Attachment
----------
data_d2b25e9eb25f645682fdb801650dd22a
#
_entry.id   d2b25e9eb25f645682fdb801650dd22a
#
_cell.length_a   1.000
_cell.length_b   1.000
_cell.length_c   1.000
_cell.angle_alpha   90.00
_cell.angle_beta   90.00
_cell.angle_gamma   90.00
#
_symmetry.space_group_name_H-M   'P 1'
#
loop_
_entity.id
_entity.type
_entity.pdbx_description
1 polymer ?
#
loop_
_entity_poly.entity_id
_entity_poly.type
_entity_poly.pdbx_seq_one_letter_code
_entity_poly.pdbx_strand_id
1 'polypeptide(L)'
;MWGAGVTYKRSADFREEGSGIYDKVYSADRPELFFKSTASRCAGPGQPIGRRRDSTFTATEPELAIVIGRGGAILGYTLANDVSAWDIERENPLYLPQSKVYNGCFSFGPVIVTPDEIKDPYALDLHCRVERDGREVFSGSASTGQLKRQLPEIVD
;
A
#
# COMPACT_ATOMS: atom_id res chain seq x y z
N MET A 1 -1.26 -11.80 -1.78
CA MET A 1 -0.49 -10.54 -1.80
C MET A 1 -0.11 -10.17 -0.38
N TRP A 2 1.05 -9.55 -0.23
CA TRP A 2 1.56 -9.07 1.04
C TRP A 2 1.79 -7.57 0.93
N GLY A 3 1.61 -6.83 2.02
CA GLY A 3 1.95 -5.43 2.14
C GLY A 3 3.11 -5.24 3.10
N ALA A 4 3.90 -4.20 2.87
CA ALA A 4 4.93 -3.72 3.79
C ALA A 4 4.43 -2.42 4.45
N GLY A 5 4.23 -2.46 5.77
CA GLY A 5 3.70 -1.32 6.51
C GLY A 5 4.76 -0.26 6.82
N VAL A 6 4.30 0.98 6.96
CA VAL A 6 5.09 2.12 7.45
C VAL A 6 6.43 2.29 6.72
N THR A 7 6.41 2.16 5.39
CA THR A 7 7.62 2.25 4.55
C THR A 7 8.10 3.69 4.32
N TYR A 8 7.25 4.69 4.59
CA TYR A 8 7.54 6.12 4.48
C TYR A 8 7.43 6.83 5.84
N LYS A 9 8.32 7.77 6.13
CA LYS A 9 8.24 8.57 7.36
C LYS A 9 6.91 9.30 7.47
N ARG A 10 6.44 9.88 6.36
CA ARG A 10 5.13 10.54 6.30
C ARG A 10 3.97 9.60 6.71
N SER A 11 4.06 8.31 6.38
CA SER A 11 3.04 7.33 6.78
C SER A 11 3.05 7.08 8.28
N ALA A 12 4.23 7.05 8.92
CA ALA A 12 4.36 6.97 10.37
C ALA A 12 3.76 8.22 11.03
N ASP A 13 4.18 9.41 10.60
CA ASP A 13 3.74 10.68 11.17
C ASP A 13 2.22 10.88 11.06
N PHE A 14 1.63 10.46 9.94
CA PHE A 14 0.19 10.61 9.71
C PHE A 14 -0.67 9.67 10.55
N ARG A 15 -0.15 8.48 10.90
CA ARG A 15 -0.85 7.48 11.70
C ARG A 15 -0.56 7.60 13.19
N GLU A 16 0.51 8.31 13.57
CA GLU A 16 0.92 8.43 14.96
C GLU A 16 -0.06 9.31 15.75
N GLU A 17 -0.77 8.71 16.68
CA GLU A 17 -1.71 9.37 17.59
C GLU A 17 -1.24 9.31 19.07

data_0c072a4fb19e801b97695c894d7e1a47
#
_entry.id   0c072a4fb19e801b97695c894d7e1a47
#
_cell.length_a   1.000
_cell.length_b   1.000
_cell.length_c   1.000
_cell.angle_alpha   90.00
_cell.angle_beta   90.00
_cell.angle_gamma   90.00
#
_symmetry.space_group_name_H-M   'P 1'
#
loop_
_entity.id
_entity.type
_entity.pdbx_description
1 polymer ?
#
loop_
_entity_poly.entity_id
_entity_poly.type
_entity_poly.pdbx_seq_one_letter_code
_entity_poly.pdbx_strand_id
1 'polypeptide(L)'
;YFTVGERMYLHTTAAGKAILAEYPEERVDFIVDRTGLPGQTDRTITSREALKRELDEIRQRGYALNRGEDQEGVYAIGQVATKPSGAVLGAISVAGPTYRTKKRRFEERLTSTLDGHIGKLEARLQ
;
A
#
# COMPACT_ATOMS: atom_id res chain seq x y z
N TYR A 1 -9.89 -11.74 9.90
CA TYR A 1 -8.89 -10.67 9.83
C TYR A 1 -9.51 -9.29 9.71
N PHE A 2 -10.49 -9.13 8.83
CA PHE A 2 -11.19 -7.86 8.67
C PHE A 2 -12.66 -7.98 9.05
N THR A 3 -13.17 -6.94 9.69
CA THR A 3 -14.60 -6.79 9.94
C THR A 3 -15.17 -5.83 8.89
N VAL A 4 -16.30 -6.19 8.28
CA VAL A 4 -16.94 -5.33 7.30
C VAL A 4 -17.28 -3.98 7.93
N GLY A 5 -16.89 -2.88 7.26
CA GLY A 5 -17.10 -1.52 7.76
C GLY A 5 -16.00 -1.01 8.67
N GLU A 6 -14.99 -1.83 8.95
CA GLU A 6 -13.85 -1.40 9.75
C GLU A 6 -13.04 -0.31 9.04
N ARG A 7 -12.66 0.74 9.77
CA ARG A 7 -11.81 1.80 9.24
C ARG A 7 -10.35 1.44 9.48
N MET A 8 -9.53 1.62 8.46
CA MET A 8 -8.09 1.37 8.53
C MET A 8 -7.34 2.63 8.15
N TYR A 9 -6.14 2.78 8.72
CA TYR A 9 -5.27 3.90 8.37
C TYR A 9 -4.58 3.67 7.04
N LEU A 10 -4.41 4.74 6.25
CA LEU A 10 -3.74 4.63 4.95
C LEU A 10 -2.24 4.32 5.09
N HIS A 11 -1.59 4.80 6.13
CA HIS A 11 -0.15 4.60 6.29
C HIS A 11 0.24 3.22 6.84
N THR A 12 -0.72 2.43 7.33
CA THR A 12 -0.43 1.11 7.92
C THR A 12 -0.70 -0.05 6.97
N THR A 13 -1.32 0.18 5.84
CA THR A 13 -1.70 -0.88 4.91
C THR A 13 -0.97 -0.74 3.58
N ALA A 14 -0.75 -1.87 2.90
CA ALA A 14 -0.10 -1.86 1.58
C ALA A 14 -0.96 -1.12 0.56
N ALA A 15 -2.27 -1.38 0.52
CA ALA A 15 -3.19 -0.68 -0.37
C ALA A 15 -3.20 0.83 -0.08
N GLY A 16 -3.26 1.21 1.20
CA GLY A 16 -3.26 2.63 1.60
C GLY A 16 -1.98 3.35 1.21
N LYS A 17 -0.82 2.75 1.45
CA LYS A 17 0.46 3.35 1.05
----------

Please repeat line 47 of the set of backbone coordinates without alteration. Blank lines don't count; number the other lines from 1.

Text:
CA VAL A 6 5.09 2.12 7.45